Technology changing disaster aid and delivery

A drone flying over buildings destroyed by a 7.8-magnitude earthquake in Bhaktapur, Nepal, last month. Nepal was where an unprecedented number of drones were first used for humanitarian aid in a coordinated manner.
A drone flying over buildings destroyed by a 7.8-magnitude earthquake in Bhaktapur, Nepal, last month. Nepal was where an unprecedented number of drones were first used for humanitarian aid in a coordinated manner.PHOTO: REUTERS

Survivors want power for phones and Net access; aid teams using drones

WHEN earthquakes, typhoons and tsunamis strike, aid groups race out expecting to help survivors desperate for food, water and medical aid. These days, they are encountering a new breed of survivors: Those who also want to charge their mobile phones.

Technology is changing both the type of disaster aid and the way it is delivered, said international experts gathered at a conference on humanitarian aid in Bangkok last week.

Increasingly, survivors are taking charge of their own situation by requesting power for their mobile phones and access to the Internet. Through these, they contact relatives abroad, figure out safe travel routes and arrange for money to be transferred.

"It really is a huge need and communities prioritise it over access to other things," said Ms Meghan Sattler from the Emergency Telecommunications Cluster (ETC), a network of organisations coordinated by the United Nations World Food Programme.

Disaster rescue teams, meanwhile, are using increasingly data-intensive communications systems - that may incorporate voice with images and text - to assess stricken zones and are pushing aid agencies, donors and private companies to develop communication equipment that can be shipped easily and be operational as soon as it is unpacked.

When Nepal was struck by the 7.8-magnitude earthquake in April, the ETC dispatched emergency satellite terminals within 36 hours. These were housed in rugged boxes, each weighing under 32kg, and came with a balloon that stretched 2.4m high when inflated, creating a satellite connection that provided wireless Internet access.

In Chautara, a badly affected town east of the capital Kathmandu, one of these Wi-Fi hot spots had a range of some 5,000 sq m, benefiting 1,000 humanitarian workers from 130 organisations within its first month of operation.

Nepal was also where an unprecedented number of unmanned aerial vehicles (UAV), or drones, were first used for humanitarian aid in a coordinated manner. These small, remote-controlled devices are used by hobbyists and journalists to take panoramic photographs, and are also being eyed by corporate giants like Amazon as a potential way to deliver parcels in the future.

According to Dr Patrick Meier, founder of the Humanitarian UAV Network, 15 teams of drone operators, each of two or three such vehicles, worked closely with the local community and among themselves, sharing aerial surveillance shots of disaster-affected areas that helped medical corps and security agencies determine where aid was most needed.

"The UAV response to the Nepal earthquake was the most coordinated UAV response in history," he told The Straits Times in a Skype interview. "And we had a code of conduct that did not exist two years ago, through which we could hold ourselves accountable. It was a huge step forward."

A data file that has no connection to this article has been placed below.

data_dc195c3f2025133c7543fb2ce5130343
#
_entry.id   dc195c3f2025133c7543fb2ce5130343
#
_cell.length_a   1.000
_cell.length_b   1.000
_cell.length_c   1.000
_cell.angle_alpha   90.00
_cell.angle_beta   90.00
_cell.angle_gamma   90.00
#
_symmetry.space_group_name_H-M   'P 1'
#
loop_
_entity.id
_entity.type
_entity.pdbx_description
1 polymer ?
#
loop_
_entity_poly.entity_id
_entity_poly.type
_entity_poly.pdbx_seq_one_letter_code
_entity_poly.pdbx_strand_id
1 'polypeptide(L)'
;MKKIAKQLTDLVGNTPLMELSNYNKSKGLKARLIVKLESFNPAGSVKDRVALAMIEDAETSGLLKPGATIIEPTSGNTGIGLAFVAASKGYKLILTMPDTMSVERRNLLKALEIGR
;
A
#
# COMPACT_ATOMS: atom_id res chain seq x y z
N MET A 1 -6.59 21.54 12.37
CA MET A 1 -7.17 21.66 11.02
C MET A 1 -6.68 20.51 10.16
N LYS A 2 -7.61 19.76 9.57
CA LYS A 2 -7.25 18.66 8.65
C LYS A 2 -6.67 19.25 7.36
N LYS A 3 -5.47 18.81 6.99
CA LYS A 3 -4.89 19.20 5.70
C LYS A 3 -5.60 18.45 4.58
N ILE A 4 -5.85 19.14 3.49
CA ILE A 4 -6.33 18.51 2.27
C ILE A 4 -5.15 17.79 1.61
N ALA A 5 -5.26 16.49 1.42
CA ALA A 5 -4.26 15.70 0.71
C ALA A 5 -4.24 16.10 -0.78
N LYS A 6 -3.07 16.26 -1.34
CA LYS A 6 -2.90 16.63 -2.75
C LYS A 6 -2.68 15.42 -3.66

Despite the lack of specific drone regulations in Nepal, these teams sought permission from the national and local authorities as well as kept in touch with the communities they were piloting the drones in.

On the flip side, drones were used by journalists and those Dr Meier calls "disaster tourists" to take voyeuristic pictures of the devastation without permission. Sixteen of these drones were confiscated by the police, he said.

The use of drones has sparked debate in recent times because they can not only invade privacy, but also pose a threat to aircraft and internal security. While Singapore has passed a law restricting their use, the United States, for example, has yet to put in place specific regulations.

Yet their potential in humanitarian aid is vast. Lighter and more powerful drones coming on stream can be used to transport vaccines, water filters, first-aid kits and satellite phones to inaccessible areas, said Dr Meier.

Mr Travis Heneveld, who heads the United Nations and international accounts at communications firm Motorola Solutions, envisions drones being fitted with sensors that can detect signs of life under rubble too dangerous for people to reach into.

It would allow rescue workers to "get a reading of (possible) live cellphone activity with the person who has a phone in his pocket who is under the building", he told The Straits Times.

Meanwhile, live video feeds - difficult to achieve in disaster zones because of bandwidth constraints - could become a reality.

In March, Motorola invested in drone maker CyPhy Works, which is developing models that can be tethered to the ground using a data and power cable slimmer than a headphone cable.

Such drones would be able stay aloft for days - compared with a few hours now - providing continuous streaming of high-definition video through attached cameras.

In the future, these drones could also be adapted to provide telecommunications network coverage in areas where base stations have been wiped out. Their presence would be welcome relief in a world where data access is fast turning from a frill to a need.

tanhy@sph.com.sg

A version of this article appeared in the print edition of The Straits Times on June 22, 2015, with the headline 'Technology changing disaster aid and delivery'. Print Edition | Subscribe